The report comes after the New York Daily News reported this weekend that Biogenesis was under federal investigation for supplying PEDs such as HGH and numerous other banned substances to professional athletes.
Here is the evidence against A-Rod that the Miami New Times list in their report. The "notes" listed below were from the files of the clinic's chief, Anthony Bosch:
Born and raised in Miami and starring on the diamond since he was 18 years old, A-Rod admitted in 2009 that he had used steroids, claiming in an ESPN interview that his doping was limited to a three-year window — 2001 through 2003 — while he played under a record contract for the Texas Rangers. Ever since then, A-Rod claimed, he'd been playing clean. He'd never failed an MLB drug test since penalties were put into place.
Yet there was his name, over and over again, logged as either "Alex Rodriguez," "Alex Rod," or his nickname at the clinic, "Cacique," a pre-Columbian Caribbean chief. Rodriguez's name appears 16 times throughout the records New Times reviewed.
There, at number seven on the list, is Alex Rodriguez. He paid $3,500, Bosch notes. Below that, he writes, "1.5/1.5 HGH (sports perf.) creams test., glut., MIC, supplement, sports perf. Diet." HGH, of course, is banned in baseball, as are testosterone creams.
That's not the only damning evidence against A-Rod, though. Another document from the files, a loose sheet with a header from the 19th Annual World Congress on Anti-Aging and Aesthetic Medicine, lays out a full regimen under the name Cacique: "Test. cream... troches prior to workout... and GHRP... IGF-1... pink cream."
IGF-1 is a banned substance in baseball that stimulates insulin production and muscle growth. Elsewhere in his notebook, Bosch spells out that his "troches," a type of drug lozenge, include 15 percent testosterone; pink cream, he writes, is a complex formula that also includes testosterone. GHRP is a substance that releases growth hormones.
There's more evidence. On a 2009 client list, near A-Rod's name, is that of Yuri Sucart, who paid Bosch $500 for a weeklong supply of HGH. Sucart is famous to anyone who has followed baseball's steroid scandal. Soon after A-Rod's admission, the slugger admitted that Sucart — his cousin and close friend — was the mule who provided the superstar his drugs. In 2009, the same year this notebook was written, Sucart (who lives in South Miami and didn't respond to a message left at his home) was banned from all Yankees facilities.
The mentions of Rodriguez begin in 2009 and continue all the way through last season. Take a page in another notebook, which is labeled "2012" and looks to have been written last spring. Under the heading "A-Rod/Cacique," Bosch writes, "He is paid through April 30th. He will owe May 1 $4,000... I need to see him between April 13-19, deliver troches, pink cream, and... May meds. Has three weeks of Sub-Q (as of April)."
Four of the more notable MLB stars on this list are Gio Gonzalez, Melky Cabrera, Bartolo Colon and Yasmani Grandal. Cabrera, Colon and Grandal have all been suspended recently after failing tests which violate MLB's Anti-Drug program.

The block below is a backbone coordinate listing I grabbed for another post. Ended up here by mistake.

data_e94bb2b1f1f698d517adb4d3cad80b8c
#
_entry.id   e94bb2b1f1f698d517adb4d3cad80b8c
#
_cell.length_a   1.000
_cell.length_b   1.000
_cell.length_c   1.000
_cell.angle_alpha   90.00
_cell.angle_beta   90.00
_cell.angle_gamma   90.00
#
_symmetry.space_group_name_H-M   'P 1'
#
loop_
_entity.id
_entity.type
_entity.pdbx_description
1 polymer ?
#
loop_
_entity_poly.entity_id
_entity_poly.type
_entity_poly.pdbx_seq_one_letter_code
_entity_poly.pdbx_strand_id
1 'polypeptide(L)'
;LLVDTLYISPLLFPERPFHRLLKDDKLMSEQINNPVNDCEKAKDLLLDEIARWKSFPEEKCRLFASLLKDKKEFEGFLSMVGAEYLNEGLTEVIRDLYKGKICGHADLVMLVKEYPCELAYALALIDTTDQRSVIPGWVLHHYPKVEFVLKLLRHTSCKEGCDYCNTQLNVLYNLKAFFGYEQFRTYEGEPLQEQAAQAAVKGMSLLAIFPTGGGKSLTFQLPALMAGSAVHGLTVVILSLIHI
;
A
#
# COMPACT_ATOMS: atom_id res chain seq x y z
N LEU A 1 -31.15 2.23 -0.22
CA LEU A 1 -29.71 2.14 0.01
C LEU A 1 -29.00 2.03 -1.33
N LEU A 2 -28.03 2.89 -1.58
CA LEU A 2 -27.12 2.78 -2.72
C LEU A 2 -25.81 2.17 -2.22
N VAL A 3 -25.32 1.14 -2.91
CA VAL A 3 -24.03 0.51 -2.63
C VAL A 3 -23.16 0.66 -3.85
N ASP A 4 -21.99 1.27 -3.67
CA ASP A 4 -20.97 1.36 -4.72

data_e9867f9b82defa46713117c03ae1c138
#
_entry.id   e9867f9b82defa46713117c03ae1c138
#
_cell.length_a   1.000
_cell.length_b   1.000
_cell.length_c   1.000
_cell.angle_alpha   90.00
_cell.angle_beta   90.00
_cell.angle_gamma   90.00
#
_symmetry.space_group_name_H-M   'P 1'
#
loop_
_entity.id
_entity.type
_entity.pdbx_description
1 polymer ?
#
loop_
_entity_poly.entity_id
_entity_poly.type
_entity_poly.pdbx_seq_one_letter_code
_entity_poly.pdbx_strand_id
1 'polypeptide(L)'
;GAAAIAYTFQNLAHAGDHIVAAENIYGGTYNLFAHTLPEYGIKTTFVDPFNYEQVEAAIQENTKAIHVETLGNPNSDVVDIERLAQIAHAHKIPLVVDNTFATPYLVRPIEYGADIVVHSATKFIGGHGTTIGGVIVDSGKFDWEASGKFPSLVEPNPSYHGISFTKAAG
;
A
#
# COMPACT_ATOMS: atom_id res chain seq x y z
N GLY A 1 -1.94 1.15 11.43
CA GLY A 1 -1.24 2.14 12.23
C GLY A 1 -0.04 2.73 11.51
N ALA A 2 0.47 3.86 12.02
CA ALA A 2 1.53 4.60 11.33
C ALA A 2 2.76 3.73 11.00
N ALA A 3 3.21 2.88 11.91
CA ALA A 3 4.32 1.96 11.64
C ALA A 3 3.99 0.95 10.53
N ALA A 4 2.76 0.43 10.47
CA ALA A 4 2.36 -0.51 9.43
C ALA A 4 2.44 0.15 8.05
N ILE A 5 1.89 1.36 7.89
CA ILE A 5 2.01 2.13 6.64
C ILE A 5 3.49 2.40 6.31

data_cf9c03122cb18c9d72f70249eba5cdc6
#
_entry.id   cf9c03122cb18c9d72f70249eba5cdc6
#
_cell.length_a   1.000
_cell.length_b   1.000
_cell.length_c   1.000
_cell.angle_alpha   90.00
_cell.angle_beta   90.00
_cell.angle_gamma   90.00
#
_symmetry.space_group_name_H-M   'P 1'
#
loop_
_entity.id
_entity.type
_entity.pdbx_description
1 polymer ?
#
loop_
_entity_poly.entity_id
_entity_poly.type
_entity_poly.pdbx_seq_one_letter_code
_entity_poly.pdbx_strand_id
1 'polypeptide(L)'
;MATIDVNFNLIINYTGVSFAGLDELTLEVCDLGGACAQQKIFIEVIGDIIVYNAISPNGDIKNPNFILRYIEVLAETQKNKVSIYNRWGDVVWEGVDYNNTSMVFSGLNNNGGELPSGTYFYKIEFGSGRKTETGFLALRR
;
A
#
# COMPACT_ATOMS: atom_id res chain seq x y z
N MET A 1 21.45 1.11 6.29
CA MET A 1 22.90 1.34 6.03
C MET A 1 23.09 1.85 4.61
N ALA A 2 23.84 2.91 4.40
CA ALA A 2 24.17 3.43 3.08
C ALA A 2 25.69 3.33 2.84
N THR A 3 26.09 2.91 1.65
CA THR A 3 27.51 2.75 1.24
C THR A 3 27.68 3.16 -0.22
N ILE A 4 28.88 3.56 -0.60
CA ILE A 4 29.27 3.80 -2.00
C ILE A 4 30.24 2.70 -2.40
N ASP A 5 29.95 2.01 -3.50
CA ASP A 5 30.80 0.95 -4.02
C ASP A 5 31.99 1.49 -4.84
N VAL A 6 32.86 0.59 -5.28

There is no way to know what the fallout from this will be just yet. While I'm ceratin that the Yankees and their PR machine are aware of this story, no statements or comments have come from their side. We can't expect to hear from A-Rod on this just yet; of course he will remain silent until his publicist and Yankee brass have "assessed" the best way for him to handle this situation.
|Corey Sipkin / NY Daily News|
I am also not sure how the Yankees would be able to use this as a means to void his contract, which I'm almost certain is at the top of the list of questions fans already done with A-Rod will ask. It depends on what's in his contract, and I doubt there is any clause stating the Yankees can axe him for a "moral" violation. Also, he hasn't failed a test given by MLB since admitting to his usage during his time with the Texas Rangers. All we have are the "notes" of Bosch, but they are damning enough evidence to convince MLB that A-Rod continues to use. Whether MLB could use this as a reason to officially suspend him, I can't say either; what I'm almost certain of is that someone in MLB brass will work diligently to figure out a way how.
While I wait for the MLB and fan fallout to commence, I just want to say for me personally, that I am disappointed with Alex for this. I don't like being fooled twice, and I believed that he was indeed "clean." But will I no longer be an Alex Rodriguez fan? No. For those of you who follow me here, on Facebook or Twitter, you know the A-Rod fan I am. You also know that PED use does not particularly bother me because I understand the human propensity to cheat in order to be great or get ahead. Athletes are human like the rest of us and they want glory, just like the rest of us. What I don't like is being lied to. This was my problem with Barry Bonds; this was my problem with Roger Clemens; this was my problem with Lance Armstrong. So am I looking at A-Rod "sideways" right now, yes I am. Am I shocked or devestated, not even close.
Follow Rasheeda Cooper on twitter: @ra_cooper